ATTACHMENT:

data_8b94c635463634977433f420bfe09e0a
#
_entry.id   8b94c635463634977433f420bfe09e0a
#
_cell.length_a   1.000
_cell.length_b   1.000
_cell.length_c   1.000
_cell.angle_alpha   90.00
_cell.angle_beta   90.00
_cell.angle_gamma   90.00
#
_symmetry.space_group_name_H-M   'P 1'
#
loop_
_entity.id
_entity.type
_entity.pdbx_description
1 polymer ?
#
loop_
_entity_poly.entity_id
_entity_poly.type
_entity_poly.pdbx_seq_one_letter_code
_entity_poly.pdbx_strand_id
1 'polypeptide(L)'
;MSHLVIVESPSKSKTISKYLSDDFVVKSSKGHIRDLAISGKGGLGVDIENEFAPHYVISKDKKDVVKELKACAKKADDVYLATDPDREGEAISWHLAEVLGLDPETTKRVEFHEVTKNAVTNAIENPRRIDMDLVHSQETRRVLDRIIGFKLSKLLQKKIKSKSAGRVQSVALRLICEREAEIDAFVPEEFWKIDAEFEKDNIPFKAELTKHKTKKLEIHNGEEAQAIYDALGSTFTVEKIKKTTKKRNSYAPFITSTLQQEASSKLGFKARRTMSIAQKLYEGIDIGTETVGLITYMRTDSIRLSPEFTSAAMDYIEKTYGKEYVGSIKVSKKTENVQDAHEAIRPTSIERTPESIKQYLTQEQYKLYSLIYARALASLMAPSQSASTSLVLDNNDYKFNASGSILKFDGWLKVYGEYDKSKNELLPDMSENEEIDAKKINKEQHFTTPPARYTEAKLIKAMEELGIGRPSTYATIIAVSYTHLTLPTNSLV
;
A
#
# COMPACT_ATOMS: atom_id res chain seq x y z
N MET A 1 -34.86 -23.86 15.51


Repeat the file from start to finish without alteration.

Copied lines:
data_8b94c635463634977433f420bfe09e0a
#
_entry.id   8b94c635463634977433f420bfe09e0a
#
_cell.length_a   1.000
_cell.length_b   1.000
_cell.length_c   1.000
_cell.angle_alpha   90.00
_cell.angle_beta   90.00
_cell.angle_gamma   90.00
#
_symmetry.space_group_name_H-M   'P 1'
#
loop_
_entity.id
_entity.type
_entity.pdbx_description
1 polymer ?
#
loop_
_entity_poly.entity_id
_entity_poly.type
_entity_poly.pdbx_seq_one_letter_code
_entity_poly.pdbx_strand_id
1 'polypeptide(L)'
;MSHLVIVESPSKSKTISKYLSDDFVVKSSKGHIRDLAISGKGGLGVDIENEFAPHYVISKDKKDVVKELKACAKKADDVYLATDPDREGEAISWHLAEVLGLDPETTKRVEFHEVTKNAVTNAIENPRRIDMDLVHSQETRRVLDRIIGFKLSKLLQKKIKSKSAGRVQSVALRLICEREAEIDAFVPEEFWKIDAEFEKDNIPFKAELTKHKTKKLEIHNGEEAQAIYDALGSTFTVEKIKKTTKKRNSYAPFITSTLQQEASSKLGFKARRTMSIAQKLYEGIDIGTETVGLITYMRTDSIRLSPEFTSAAMDYIEKTYGKEYVGSIKVSKKTENVQDAHEAIRPTSIERTPESIKQYLTQEQYKLYSLIYARALASLMAPSQSASTSLVLDNNDYKFNASGSILKFDGWLKVYGEYDKSKNELLPDMSENEEIDAKKINKEQHFTTPPARYTEAKLIKAMEELGIGRPSTYATIIAVSYTHLTLPTNSLV
;
A
#
# COMPACT_ATOMS: atom_id res chain seq x y z
N MET A 1 -34.86 -23.86 15.51